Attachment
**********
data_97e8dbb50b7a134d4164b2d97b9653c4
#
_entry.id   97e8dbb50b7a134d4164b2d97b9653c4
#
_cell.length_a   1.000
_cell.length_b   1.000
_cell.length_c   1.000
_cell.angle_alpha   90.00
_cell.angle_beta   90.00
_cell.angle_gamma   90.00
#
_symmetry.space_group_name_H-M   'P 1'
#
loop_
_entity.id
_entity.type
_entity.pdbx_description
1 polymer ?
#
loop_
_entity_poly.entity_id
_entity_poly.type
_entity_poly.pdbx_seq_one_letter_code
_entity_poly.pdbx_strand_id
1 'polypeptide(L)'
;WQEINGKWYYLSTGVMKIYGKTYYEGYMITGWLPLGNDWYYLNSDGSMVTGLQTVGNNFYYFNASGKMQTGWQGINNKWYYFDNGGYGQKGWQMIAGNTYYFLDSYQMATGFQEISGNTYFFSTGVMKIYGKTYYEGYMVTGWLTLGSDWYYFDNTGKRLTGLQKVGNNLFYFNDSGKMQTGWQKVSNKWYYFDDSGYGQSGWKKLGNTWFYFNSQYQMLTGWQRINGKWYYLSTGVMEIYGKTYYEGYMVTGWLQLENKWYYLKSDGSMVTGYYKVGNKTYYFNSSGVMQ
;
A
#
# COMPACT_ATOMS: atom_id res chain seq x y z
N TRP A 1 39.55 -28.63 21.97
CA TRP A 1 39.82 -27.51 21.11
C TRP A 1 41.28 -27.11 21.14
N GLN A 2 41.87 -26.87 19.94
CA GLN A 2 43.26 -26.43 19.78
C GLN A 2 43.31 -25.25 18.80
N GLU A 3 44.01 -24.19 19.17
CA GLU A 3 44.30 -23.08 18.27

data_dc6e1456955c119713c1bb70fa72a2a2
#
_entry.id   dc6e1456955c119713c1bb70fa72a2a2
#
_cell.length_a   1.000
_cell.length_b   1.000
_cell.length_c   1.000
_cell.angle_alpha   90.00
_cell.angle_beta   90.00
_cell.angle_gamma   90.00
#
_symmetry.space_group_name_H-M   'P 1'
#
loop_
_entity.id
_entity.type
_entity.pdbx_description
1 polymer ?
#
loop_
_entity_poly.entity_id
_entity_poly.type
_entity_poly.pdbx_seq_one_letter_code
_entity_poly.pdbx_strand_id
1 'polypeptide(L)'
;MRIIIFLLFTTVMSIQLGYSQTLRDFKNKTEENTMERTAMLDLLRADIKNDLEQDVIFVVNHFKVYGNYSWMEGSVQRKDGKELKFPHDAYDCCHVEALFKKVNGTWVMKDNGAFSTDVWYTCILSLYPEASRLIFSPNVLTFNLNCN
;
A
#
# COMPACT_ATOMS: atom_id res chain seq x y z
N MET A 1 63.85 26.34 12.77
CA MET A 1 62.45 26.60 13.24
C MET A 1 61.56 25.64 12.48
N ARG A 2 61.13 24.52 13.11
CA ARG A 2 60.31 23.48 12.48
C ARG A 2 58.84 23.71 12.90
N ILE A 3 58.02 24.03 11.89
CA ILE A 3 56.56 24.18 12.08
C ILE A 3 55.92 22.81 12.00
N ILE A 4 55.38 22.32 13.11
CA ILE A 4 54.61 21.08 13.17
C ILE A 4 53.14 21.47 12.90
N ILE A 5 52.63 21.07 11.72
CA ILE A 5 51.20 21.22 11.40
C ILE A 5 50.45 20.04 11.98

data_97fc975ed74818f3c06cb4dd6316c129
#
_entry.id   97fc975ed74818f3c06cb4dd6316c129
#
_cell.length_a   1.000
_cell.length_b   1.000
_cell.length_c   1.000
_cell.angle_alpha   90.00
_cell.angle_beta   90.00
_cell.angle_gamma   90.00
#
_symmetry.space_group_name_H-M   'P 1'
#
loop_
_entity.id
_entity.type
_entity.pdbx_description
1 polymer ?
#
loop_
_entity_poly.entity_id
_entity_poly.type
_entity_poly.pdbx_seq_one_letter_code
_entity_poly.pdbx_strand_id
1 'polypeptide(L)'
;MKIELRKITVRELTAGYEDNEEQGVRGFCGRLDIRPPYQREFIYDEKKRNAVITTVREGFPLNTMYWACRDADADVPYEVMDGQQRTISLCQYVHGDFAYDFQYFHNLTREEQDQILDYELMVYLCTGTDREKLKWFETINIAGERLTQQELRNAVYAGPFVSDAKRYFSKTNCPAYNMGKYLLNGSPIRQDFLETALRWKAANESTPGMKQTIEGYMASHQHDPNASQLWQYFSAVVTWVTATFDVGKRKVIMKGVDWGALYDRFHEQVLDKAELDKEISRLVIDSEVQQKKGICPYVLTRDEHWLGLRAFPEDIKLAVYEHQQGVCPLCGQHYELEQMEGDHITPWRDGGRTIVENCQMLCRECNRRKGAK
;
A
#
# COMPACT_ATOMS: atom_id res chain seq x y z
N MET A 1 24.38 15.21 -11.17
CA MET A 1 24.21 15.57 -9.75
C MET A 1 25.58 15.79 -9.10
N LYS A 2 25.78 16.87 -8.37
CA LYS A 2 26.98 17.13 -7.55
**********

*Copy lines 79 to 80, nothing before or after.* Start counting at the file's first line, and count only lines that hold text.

CA ILE A 4 54.61 21.08 13.17
C ILE A 4 53.14 21.47 12.90